Collecting my package on the seller’s front porch, I couldn’t wait and opened the envelope while parked in their driveway. To my surprise, each copy of the recipe “book” was pristine, with crisp edges and tight binding. The fully embossed cover features a colorful spread of desserts and drinks that are accompanied by stoneware whiskey decanters sold by Michter’s. No author or publication date was listed. The only date shown – “1753” painted on a stoneware – alludes to the first distillery at that site, which was started by Swiss-Mennonite farmers, John and Michael Shenk, in the year 1753.
To my surprise, the recipe book isn’t in a traditional format. Instead, it’s a notepad titled, Michter’s Pennsylvania Dutch Whiskey Recipe Note Pad. Each tear-out page contains a recipe and illustration using Michter’s Whiskey, being careful to capitalize MICHTER’S, emphasizing the point of the handout. These notepads weren’t created to endure but to be consumed and shared like a good bottle of Michter’s whiskey.
Carefully turning the pages, I scanned to find Michter’s Whiskey Cake recipe listed on page five. All told, there are six recipes repeated throughout the notepad, each using whiskey: Carriage House Mince Meat, Michter’s Amish Coffee, “Wonderful Good” Egg Nog, Blue Mountain Pumpkin Custard, Michter’s Whiskey Cake and Schapp’s Sauce.
Arriving home, I messaged Elaine to let her know I finally found the collection of recipes. Back when the Schaefferstown distillery was open, Elaine, who was a teacher, worked as a summer tour guide at Michter’s, where she met Dick. Surprisingly, Elaine didn’t have the recipe book, so a copy went back to Lititz for her. Elaine recognized it, explaining they were offered for sale in the gift shop for a few years beginning in 1976.
Following Sage Advice
Taking the input of Ethan Smith, Sam Komlenic and Elaine Stoll into account, I made a few revisions to the recipe. Instead of using a rare, 30-year-old bottle of Michter’s Whiskey distilled in Schaefferstown, I took a cue from Ethan and used Old Forester 86.
I candied cherries with a 1/2 cup of sugar and simmered them over low heat for roughly an hour, letting them cool before adding chopped, dried dates.
Make sure to heavily grease the bundt pan; I used room temperature, unsalted butter.
I accidentally doubled the amount of dates and was pleased with the outcome. Covered, I let them sit out in a bowl overnight so as not to affect the baking temperature with a chilled ingredient.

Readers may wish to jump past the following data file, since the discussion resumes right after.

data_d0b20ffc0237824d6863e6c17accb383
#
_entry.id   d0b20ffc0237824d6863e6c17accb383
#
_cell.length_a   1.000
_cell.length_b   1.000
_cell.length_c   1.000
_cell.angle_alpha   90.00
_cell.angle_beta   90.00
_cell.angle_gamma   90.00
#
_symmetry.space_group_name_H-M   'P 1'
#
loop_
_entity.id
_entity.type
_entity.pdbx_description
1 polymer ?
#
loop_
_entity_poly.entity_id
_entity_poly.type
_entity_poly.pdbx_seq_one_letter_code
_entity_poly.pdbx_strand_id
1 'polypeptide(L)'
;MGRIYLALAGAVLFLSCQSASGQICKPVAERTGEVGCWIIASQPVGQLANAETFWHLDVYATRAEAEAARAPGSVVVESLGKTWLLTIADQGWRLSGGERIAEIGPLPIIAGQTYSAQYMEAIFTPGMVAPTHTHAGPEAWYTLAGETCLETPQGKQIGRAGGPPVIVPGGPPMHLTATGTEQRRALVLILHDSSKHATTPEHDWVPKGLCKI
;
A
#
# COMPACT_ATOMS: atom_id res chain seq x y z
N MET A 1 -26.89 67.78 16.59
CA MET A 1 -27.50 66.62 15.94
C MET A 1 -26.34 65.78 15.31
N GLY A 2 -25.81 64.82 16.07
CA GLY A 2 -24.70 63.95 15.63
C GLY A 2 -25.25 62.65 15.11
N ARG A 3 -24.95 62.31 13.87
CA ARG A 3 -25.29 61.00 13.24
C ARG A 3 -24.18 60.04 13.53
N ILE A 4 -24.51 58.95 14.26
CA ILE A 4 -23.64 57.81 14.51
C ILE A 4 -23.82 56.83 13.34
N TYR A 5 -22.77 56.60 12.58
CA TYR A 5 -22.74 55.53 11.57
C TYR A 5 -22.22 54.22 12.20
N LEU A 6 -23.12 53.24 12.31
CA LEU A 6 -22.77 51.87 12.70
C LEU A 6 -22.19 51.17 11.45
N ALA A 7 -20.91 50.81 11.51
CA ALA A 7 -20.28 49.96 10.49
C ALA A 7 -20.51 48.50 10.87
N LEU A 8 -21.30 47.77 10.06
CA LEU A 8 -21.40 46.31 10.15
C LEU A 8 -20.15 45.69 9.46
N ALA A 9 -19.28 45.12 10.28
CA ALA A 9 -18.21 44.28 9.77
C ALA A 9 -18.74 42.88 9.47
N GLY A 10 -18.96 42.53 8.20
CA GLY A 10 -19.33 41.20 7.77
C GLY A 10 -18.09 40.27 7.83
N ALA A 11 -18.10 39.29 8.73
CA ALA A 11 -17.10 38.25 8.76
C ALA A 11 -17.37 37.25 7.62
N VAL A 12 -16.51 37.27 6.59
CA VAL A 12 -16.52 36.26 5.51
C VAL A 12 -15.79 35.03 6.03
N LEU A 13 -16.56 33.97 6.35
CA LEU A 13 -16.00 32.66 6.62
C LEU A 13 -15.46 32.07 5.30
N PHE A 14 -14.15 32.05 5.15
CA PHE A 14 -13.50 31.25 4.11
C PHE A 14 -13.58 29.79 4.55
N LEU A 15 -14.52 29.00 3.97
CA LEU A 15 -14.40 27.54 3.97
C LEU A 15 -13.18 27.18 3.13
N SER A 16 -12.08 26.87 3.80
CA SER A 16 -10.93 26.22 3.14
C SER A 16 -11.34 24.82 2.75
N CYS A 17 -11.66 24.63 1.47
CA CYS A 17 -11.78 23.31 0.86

Four hours at 265 degrees and a broom cake tester produced a clean result. Still in the pan, the hot cake weighed 6 pounds and 10 ounces before one cup of whiskey was added to the cheesecloth. Adding a splash of whiskey every few days, the cake was kept covered tightly in the fridge for several days (or even weeks for a softer texture) before being enjoyed in excessive portions.
Whiskey Cake Trivia
Yes, the jokes about fruit cake are sure to begin soon. But, add whiskey, and I’m sure you’ll change your opinion.
Curious about the origins of such cakes, I did a little digging and discovered some historical background through the website, Rabbit Hole. It seems that 200-plus years ago, whiskey provided such cakes with more than flavor and a kick. Whiskey also served as a preservative that allowed cakes to stay fresh long after their shelf life would have expired. It seems we have Ireland and Scotland to thank for the treat.
According to Rabbit Hole, “Whiskey cake is a historical recipe that has withstood the test of time. The earliest writing about it extends as far back as the 1700s, with the delicious baked good providing a tasty treat for Irish families in the 18th century.
The story of how whiskey cake came to the U.S. has something in common with how the country became a key player in the whiskey community. As with the drink that gives it its name, whiskey cake soon found its way across the Atlantic Ocean as European colonists migrated to the Americas, bringing their favorite dishes with them. Once imported to the colonies, whiskey cake proved to be just as much of a success with the colonists as it was with their relatives across the sea.”
The narrative went on to share that George Washington was one of whiskey cake’s biggest fans. In fact, the Emmy Award-winning show, A Taste of History, even provided a recipe that is thought to be the same one that was used at Mount Vernon.